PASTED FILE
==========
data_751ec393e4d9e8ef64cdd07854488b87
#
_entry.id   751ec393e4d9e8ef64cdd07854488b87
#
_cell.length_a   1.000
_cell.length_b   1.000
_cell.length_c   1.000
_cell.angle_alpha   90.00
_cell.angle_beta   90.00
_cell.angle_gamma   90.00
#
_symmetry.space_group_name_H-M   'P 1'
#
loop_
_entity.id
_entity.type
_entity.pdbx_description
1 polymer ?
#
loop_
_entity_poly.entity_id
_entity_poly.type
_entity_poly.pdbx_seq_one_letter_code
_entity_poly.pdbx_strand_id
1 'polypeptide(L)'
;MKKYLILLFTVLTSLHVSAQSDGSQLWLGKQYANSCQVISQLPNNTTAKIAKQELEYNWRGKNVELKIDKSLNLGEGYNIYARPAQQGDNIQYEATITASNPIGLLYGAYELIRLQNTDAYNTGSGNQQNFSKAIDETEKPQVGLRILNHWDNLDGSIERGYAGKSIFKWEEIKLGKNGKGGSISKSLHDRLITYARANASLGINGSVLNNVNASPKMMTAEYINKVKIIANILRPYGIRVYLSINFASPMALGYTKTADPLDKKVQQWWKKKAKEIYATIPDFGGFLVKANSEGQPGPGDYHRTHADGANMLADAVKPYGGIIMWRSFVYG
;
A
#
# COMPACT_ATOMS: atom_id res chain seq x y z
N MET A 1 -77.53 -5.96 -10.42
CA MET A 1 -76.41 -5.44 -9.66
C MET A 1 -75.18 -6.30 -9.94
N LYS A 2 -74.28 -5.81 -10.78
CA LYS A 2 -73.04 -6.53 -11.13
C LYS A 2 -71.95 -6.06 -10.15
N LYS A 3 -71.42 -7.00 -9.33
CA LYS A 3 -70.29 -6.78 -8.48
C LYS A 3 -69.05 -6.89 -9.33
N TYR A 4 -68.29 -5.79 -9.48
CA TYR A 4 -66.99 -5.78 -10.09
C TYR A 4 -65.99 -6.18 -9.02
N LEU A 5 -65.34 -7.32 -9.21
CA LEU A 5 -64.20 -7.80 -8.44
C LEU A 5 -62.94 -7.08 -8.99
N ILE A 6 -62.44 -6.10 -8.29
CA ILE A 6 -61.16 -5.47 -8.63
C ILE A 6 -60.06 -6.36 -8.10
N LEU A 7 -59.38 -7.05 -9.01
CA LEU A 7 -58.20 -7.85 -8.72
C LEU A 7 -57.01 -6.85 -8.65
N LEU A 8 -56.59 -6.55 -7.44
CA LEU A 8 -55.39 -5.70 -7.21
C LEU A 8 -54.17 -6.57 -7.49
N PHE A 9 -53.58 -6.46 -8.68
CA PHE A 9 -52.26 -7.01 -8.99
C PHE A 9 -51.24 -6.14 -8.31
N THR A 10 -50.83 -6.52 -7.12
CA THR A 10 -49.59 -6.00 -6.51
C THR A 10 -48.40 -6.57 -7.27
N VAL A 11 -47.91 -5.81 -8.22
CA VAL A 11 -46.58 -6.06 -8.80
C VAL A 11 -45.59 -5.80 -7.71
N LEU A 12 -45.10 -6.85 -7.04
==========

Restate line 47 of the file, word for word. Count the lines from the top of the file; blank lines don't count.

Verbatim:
CA ILE A 6 -61.16 -5.47 -8.63